I'm a Believer
Man of God
Brother Love's Traveling Salvation Show
Neil Diamond: Hot August Night NYC Live from Madison Square Garden Blu-ray, Video Quality
Hot August Night/NYC benefits from a largely crisp AVC encoded image delivered in full 1080p in a 1.78:1 aspect ratio. This is a great looking live concert, bathed in nicely full blue light a lot of the time. What may bother some videophiles is the lack of really brilliant color erupting from the screen. Diamond is clad in black, albeit spangled, and his backup singers are similarly dressed. While the band has at least a little variety of palette going for it, largely purple, there's simply not a lot here to wow an ardent videophile. But what is here is a completely solid and great looking effort. Detail is exceptional, and depth of field can also be pretty amazing at times, with people in the audience far in the background completely visible with Neil up front. Though muted, the palette here is very lifelike and has a nice, if subtle, variety to it. If you're looking for two hours of knock your socks off visuals, this concert isn't it. If you're looking for a nicely accurate recreation of what the original concert looked like, this does a remarkably good job.
Neil Diamond: Hot August Night NYC Live from Madison Square Garden Blu-ray, Audio Quality
Two excellent sound mixes are included, a Dolby True HD 5.1 and a standard LPCM 2.0 fold down. Both of these sounded great, with crisp fidelity and excellent range. Diamond's gravelly voice cuts through clearly and all the lyrics are easily heard. The 5.1 mix places the band nicely directionally, with Diamond typically front and center. Therefore you will at times clearly hear the brass emanating from the left channel and the backup singers from the right. Balance over all is quite good, though occasionally I personally wish the brass had been pumped a bit higher in the mix. The backup vocals also occasionally disappear into the overall sound mass, but are on the whole more easily heard than some of the instruments at times. Diamond, however, despite his advancing age, sounds remarkably nimble for a soon to be septuagenarian, and these two tracks admirably capture his verve and energy throughout this live performance.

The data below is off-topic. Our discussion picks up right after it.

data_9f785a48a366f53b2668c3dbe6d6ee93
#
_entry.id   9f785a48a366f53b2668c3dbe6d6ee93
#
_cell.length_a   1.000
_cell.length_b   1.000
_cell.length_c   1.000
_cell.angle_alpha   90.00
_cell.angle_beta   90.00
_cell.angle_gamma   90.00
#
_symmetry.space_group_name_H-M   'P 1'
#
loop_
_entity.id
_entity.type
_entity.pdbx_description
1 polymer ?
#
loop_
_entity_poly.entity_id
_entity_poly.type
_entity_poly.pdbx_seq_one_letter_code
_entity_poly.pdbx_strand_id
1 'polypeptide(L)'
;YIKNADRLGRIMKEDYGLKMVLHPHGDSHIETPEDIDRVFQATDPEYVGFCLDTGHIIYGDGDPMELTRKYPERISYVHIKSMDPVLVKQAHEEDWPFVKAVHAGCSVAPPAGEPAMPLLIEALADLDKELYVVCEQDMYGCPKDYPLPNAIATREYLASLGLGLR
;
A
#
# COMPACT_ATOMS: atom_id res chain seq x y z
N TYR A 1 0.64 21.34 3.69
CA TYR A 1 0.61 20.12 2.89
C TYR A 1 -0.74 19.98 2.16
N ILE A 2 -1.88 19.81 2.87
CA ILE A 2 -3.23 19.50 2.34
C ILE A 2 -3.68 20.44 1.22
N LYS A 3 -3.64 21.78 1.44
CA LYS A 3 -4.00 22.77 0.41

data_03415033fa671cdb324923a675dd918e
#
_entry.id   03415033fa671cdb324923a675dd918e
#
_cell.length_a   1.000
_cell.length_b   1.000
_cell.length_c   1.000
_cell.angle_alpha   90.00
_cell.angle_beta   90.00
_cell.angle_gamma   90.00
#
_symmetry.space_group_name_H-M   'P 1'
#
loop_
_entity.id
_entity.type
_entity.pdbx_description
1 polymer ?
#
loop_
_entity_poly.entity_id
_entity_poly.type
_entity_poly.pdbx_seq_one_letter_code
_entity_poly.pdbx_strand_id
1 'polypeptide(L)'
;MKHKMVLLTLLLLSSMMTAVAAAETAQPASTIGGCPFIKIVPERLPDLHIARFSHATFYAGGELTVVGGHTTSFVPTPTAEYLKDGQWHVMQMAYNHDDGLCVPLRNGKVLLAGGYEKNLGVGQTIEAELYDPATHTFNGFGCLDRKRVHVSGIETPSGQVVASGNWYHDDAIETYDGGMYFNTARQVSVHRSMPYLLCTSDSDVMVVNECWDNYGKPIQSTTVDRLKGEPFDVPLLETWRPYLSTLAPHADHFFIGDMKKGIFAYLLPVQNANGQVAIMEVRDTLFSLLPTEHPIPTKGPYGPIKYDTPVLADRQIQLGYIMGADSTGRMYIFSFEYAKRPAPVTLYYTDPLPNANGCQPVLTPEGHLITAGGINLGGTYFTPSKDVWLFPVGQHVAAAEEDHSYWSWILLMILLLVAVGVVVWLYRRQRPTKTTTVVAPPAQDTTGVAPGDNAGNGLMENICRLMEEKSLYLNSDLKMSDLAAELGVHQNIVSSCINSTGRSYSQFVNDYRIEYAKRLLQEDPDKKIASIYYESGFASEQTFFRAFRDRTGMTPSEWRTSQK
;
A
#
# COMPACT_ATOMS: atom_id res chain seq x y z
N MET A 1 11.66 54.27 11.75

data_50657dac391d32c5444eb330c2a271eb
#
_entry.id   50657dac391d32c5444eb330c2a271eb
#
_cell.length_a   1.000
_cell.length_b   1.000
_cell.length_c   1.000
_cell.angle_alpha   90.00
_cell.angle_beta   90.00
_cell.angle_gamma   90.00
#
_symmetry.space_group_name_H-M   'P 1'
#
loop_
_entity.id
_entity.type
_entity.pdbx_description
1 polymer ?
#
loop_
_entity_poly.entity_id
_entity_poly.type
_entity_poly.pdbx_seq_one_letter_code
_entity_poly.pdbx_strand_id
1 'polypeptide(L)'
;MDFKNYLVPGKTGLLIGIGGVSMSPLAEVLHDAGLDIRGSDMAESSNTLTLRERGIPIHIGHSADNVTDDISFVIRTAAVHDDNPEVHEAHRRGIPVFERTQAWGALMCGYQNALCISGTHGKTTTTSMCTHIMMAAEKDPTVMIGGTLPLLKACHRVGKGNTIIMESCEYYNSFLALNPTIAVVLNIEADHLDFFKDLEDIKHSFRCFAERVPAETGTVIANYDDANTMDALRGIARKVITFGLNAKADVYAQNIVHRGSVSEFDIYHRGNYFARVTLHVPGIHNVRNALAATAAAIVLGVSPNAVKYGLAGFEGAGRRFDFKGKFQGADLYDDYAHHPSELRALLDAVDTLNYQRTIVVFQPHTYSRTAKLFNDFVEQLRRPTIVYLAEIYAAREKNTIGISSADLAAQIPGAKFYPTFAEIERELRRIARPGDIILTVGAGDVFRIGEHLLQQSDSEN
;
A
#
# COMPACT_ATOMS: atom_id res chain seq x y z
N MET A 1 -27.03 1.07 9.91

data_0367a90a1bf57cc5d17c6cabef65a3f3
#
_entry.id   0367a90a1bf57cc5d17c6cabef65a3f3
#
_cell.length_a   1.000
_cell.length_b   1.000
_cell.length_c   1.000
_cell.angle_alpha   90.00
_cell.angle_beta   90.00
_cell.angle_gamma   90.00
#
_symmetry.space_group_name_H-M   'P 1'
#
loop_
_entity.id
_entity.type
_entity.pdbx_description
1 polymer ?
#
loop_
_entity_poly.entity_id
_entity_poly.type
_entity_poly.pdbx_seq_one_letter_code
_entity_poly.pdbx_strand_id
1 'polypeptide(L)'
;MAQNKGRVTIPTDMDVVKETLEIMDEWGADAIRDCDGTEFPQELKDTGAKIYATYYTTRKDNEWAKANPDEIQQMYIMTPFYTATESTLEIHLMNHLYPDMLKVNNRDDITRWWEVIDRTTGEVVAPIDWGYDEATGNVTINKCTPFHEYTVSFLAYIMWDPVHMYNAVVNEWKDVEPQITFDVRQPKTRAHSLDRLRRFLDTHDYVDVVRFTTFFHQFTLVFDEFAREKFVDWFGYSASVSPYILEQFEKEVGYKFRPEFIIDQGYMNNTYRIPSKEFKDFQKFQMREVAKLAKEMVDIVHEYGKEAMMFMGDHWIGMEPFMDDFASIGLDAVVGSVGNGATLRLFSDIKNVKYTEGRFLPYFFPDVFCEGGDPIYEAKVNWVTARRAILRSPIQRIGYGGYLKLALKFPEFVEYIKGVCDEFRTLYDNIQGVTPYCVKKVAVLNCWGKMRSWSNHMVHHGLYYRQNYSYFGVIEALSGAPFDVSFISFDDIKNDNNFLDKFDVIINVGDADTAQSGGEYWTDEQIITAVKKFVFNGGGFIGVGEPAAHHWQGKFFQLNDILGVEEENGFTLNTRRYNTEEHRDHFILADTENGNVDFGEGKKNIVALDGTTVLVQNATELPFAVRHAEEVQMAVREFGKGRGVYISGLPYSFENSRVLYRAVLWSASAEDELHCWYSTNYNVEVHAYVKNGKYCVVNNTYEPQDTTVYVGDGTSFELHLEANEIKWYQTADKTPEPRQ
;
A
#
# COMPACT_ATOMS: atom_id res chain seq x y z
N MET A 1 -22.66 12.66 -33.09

Neil Diamond: Hot August Night NYC Live from Madison Square Garden Blu-ray, Special Features and Extras
Welcome Home, Neil (23:01) is an unusually touching featurette documenting Diamond's return to his boyhood Brooklyn neighborhood. This offers soundmixes in both LPCM 2.0 and standard Dolby Digital 2.0, as well as subtitles.
Neil Diamond: Hot August Night NYC Live from Madison Square Garden Blu-ray, Overall Score and Recommendation
Neil Diamond is a well loved, but somehow still largely underappreciated, writer and performer. His legion of fans already know how energetic he can be in a live performance setting, and now with this excellent Hot August Night/NYC Blu-ray, the rest of the world can appreciate that energy as well.